Editor’s note: This is part of MTN’s multi-part series on contested state primary election contests. Ballots will be mailed to all voters May 8.
Senate President Scott Sales of Bozeman was the first Republican to jump into the race for Montana’s open secretary of state seat last year – but was hardly the last.
By the time the filing deadline came in early March, five other Republicans got into the contest, including a statewide officeholder, a public service commissioner, another state lawmaker and the chief deputy of the current secretary of state.
Now, they’re scrambling to become known to voters in this low-profile race, restricted to online, media and telephone campaigning in the coronavirus lockdown world.
“It’s hard to even get interest in the election right now,” says Christi Jacobsen, the current deputy secretary of state, and one of the six candidates. “All of the stories around the state and the country are about the coronavirus and how to protect yourself and how to keep your family safe.”
The secretary of state is the chief election officer for Montana. Incumbent Republican Corey Stapleton is running for the U.S. House, creating an open seat.
Only one Democrat has filed for the seat and will advance to the general election: State Sen. Bryce Bennett of Missoula.
Mail ballots go out to all voters starting May 8, and voters in the GOP primary will choose Bennett’s Republican opponent by Election Day, June 2.
MTN News spoke with all but one of the Republican candidates, asking them why they’d be the best choice for the job, and to take on Democrat Bennett in the fall:
Bowen Greenwood: He won statewide election in 2018 as clerk of the Montana Supreme Court, but says he cares deeply about election law, so he decided to run for secretary of state.
Montana voters have already elected him to a statewide office, so they’re familiar with him and would vote for him again, in the general election, he said.
Greenwood served as press secretary for the secretary of state’s office from 2006-2009, so he said he’s familiar with the office and the job. He said he’d like the office to be more involved in voter registration and would create a position to investigate complaints of voting irregularities.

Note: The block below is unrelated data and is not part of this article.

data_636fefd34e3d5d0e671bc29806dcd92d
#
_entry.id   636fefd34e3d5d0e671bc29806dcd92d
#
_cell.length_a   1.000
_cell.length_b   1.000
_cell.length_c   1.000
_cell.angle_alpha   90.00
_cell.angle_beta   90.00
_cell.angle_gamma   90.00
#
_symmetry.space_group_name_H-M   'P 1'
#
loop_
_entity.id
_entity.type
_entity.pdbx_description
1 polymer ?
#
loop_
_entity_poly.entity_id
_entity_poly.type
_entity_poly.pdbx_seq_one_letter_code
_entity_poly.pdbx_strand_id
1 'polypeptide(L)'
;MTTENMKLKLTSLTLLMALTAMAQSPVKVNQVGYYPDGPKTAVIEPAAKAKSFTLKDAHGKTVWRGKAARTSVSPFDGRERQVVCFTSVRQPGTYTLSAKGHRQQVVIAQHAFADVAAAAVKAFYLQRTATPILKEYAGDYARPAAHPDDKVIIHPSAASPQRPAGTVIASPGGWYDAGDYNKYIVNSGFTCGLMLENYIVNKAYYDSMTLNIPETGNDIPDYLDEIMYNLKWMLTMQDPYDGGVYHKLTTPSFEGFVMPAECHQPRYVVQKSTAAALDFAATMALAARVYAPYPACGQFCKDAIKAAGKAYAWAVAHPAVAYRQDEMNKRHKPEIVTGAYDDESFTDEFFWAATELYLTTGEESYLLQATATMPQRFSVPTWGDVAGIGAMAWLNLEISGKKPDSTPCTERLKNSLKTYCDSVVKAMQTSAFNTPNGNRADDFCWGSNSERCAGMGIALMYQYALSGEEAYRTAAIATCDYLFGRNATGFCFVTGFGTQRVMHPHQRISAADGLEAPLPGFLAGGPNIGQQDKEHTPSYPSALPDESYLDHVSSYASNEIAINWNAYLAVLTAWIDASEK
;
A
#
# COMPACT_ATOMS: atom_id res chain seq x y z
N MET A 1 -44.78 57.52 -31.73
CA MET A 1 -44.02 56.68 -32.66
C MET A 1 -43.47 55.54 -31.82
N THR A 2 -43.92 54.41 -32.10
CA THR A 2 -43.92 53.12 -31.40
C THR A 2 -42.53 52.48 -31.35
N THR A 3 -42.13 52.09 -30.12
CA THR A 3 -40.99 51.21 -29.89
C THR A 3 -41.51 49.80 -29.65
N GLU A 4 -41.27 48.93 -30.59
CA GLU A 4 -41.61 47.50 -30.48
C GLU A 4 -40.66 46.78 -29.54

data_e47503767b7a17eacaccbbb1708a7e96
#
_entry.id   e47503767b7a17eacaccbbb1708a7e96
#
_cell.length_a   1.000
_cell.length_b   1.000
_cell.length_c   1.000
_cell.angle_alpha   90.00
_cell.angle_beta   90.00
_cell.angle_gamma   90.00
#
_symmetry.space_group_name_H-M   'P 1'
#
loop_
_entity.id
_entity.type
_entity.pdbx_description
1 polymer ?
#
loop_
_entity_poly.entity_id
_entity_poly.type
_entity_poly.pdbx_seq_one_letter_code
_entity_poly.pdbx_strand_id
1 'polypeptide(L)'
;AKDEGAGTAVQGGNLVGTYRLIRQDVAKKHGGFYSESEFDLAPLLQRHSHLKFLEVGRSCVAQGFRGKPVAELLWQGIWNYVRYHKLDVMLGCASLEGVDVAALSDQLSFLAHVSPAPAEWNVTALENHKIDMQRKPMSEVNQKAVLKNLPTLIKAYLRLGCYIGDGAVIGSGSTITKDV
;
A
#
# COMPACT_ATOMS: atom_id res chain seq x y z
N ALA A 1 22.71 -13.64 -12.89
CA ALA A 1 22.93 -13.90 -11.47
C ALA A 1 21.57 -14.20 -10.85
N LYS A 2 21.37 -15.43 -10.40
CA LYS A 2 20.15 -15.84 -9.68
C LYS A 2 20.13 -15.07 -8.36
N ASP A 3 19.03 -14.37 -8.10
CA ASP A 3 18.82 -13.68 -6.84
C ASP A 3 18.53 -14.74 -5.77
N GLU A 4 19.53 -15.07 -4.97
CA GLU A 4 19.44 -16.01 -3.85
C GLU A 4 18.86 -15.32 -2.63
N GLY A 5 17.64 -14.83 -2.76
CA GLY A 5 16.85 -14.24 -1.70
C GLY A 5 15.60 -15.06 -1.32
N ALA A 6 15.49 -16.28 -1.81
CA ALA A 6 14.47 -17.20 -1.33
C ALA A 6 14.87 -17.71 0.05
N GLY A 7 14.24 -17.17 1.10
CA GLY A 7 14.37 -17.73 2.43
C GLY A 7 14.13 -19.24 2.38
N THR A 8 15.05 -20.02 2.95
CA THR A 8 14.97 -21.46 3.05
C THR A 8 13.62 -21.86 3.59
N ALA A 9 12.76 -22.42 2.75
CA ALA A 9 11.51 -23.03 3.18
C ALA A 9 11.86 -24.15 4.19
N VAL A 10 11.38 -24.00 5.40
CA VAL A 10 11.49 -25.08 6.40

Christi Jacobsen: She said what separates her from her opponents is that she’s been doing many of the jobs of secretary of state and could step into the job immediately – and, that she wants to keep the job, rather than “job-hopping” to another office in the future.
Jacobsen said she’d continue the work began under Stapleton and her work as chief deputy, such as making the office more efficient with fewer employees and replacing an outdated computerized election system with one that has greater security.
Brad Johnson: Currently the chair of the state Public Service Commissioner, Johnson also served as secretary of state from 2005-2009. He says with election systems facing security threats and other challenges, the office needs someone who’s experienced, “and I think I’m that guy.”
Johnson said he supports photo-identification requirements for voters, wants to acquire better technology to verify signatures on absentee ballots and would support getting rid of same-day voter registration and ending registration on the Friday before the election.
Forrest Mandeville: A state representative from Columbus, Mandeville notes that the secretary of state’s office also deals with business registration documents – and that he’s the only candidate who runs a small business for a living.
“Everyone says they’re going to be a friend to business, but with me, I won’t only be a friend, I’ll be a peer,” he says.
He says his experience as a legislator on election issues makes him a good choice for the job, and that he’s not a political insider, and could buck tradition when necessary.
Scott Sales: Sales said he’s a good choice for the job because of his wide experience as a legislator and his background in outfitting and agriculture. The secretary of state sits on the state Land Board, which sets policy on public access and use of state lands, and no other candidate has his experience in those areas, he said.
Sales noted that he’s been endorsed by more than 100 Montana legislators and former legislators, and that his broad support base would help him win the general election against Bennett.
The sixth Republican in the race, Kurt Johnson of Missoula, has had no visible campaign and listed no contact information when he filed as a candidate.